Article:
Female barristers at 39 Essex Street have launched pressure group Bar Nursery Association (BNA) to try and get a creche based in one of the Inns of Court.
Jess Connors, Kate Grange and Victoria Butler-Cole decided to initiate a campaign to get childcare facilities in Temple as the trio felt that more practical steps needed to be taken to help women return to work after having children.
Connors, who was called to the bar in 2000, said that it would also help all barristers and their employees achieve the difficult balance between work and family life.
“One obvious solution is the provision of suitable childcare facilities for babies and young children in the Inns of Court,” said Connors. “This will not be an answer for everyone, of course, but the BNA believes that it could substantially ease the burden for a significant number of people.”
The BNA has already received the backing of the Young Bar Committee, the Chancery Bar Association and the Bar Council Equality and Diversity Committee.
Connors added that a report has already been commissioned from a nursery provider to give five-year financial projections for a 40 to 50 place nursery, in a 2,000 sq ft of ground floor space in one of the Inns.
Once the costed proposal is completed the BNA will take its proposal to the four Inns and the Bar Council to ask for their cooperation.
To support BNA’s application for a creche to be located in one of the Inns of Court, the group has kick-started a survey to see whether it a popular idea.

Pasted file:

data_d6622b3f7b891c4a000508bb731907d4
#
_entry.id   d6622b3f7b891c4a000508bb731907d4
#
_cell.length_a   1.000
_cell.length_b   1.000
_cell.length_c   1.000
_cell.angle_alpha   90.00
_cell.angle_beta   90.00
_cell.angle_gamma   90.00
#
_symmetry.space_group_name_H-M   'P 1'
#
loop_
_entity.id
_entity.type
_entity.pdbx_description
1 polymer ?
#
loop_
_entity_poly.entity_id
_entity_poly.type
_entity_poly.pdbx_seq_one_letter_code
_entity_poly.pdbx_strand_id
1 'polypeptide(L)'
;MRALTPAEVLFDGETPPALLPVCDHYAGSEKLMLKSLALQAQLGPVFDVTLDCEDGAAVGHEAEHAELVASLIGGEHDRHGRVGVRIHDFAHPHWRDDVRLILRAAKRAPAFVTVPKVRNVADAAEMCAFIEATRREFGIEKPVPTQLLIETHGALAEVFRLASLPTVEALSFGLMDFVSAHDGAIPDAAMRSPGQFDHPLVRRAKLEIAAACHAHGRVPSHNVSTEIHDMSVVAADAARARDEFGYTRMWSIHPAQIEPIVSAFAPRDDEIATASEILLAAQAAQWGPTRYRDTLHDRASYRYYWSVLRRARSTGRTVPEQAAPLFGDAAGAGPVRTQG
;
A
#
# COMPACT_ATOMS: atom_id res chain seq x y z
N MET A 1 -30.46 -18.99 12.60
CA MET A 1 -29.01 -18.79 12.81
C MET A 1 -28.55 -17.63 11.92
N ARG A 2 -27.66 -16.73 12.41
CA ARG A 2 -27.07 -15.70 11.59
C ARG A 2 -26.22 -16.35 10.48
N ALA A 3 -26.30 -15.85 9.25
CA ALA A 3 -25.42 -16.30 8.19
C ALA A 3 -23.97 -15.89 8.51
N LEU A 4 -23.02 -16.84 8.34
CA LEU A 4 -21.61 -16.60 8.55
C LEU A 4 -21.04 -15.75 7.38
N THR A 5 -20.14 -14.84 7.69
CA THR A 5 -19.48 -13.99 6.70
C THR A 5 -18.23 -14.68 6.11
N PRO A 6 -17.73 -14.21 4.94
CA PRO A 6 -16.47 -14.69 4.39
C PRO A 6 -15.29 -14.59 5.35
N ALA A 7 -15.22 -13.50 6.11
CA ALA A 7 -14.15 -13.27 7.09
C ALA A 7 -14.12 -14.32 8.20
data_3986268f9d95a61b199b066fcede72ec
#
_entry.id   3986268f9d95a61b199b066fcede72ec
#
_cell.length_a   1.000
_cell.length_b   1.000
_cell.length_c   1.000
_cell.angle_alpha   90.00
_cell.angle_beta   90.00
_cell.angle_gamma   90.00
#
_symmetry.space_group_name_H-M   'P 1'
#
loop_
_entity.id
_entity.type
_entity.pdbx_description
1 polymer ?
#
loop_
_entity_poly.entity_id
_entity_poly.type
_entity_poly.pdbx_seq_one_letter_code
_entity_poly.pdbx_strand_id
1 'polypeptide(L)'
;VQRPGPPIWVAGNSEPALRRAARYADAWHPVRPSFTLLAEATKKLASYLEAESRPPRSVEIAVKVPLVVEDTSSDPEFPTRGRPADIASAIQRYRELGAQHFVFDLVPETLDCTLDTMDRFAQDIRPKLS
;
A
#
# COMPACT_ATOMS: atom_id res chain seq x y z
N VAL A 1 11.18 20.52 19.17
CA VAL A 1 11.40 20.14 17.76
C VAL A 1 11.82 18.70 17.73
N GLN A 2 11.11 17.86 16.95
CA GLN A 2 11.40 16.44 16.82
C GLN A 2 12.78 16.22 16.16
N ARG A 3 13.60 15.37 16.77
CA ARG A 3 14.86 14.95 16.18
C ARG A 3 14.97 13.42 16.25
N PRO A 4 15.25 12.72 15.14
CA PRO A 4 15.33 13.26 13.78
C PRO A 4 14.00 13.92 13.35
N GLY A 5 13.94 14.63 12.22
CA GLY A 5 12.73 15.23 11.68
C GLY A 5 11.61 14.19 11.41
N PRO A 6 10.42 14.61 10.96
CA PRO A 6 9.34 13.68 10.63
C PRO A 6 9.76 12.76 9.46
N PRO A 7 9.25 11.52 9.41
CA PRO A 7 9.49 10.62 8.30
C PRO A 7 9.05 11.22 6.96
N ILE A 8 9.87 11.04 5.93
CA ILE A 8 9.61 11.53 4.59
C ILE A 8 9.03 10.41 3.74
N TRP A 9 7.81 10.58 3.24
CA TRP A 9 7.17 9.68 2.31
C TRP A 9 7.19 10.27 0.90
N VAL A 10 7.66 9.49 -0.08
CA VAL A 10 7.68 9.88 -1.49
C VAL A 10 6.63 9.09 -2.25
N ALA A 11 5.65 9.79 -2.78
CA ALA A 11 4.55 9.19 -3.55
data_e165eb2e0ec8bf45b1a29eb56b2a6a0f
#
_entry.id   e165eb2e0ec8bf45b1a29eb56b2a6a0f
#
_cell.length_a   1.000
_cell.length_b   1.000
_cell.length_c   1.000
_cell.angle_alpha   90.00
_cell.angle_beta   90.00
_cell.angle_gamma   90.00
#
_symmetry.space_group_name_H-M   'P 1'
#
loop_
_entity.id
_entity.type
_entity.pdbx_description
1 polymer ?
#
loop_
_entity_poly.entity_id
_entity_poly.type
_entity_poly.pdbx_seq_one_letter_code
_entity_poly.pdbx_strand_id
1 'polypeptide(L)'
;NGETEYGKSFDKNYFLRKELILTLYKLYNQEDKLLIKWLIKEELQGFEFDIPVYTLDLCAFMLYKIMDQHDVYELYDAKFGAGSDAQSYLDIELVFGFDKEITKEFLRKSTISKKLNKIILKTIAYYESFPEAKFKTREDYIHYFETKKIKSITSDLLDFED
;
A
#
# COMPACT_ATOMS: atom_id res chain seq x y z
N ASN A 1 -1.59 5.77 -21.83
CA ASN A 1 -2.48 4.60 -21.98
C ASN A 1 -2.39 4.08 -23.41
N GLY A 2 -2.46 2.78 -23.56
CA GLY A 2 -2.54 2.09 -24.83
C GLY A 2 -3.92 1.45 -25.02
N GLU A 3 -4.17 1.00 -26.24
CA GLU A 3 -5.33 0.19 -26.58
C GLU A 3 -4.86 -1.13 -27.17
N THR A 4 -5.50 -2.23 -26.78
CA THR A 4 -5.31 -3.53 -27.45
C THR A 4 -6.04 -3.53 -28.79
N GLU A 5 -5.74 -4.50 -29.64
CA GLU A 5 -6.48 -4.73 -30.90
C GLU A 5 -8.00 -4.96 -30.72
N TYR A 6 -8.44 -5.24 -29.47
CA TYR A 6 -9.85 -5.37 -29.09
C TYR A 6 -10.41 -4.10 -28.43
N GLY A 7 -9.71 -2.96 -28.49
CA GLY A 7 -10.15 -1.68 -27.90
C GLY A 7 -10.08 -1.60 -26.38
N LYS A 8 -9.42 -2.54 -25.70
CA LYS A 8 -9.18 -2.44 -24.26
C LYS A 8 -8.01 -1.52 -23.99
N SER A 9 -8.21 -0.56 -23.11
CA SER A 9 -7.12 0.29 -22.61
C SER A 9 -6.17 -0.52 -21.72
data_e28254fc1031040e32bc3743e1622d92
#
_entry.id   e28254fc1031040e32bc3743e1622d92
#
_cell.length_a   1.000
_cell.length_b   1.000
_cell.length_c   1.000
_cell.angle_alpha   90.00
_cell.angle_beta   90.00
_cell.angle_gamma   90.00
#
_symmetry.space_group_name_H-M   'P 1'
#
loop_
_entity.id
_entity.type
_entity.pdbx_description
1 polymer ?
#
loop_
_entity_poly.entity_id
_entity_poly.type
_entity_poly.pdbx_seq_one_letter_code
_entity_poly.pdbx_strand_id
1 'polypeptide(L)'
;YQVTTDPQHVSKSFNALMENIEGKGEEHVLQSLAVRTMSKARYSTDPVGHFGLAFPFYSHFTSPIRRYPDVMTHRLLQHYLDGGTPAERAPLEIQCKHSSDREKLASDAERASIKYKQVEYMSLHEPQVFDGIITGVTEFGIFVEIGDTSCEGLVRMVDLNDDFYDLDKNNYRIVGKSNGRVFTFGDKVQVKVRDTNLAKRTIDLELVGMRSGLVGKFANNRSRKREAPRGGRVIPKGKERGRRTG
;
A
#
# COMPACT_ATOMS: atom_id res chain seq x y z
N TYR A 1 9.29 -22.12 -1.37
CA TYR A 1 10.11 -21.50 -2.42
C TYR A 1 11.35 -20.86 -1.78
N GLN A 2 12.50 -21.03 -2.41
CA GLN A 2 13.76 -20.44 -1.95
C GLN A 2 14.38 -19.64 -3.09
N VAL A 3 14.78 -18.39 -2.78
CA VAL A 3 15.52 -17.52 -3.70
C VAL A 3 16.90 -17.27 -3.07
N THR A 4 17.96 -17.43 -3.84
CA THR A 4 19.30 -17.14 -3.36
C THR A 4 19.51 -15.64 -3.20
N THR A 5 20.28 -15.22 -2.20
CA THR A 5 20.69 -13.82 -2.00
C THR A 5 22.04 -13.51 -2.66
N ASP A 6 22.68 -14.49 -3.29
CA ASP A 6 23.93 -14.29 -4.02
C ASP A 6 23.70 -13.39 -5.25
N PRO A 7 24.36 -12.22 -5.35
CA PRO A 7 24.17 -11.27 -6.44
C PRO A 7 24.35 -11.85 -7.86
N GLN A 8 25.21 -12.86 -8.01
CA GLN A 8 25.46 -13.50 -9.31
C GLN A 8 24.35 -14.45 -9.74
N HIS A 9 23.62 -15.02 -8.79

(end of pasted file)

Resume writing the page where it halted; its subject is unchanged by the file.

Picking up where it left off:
The poll, which so far has had almost 400 respondents, has seen 98.7 per cent back the idea for a nursery with more than 80 per cent being interested in using it for emergency daycare and almost two-thirds saying they would use it regularly.
“Barristers often miss out on the provision that is made for employees of city firms because we do not work within a corporate model,” a barrister said. “I would anticipate that there would be a lot of demand for a service like this.”
Another said: “The bar is not a child-friendly career, something that was largely responsible for my wife leaving it and working elsewhere where she enjoyed maternity leave, flexible working, compassionate leave.”
BNA’s initial findings are also supported by a Bar Council survey of ex-barristers in 2005 where more than a third of respondents felt that if there had been childcare facilities they would have stayed at the bar. This figure increased in 50 per cent among women surveyed.
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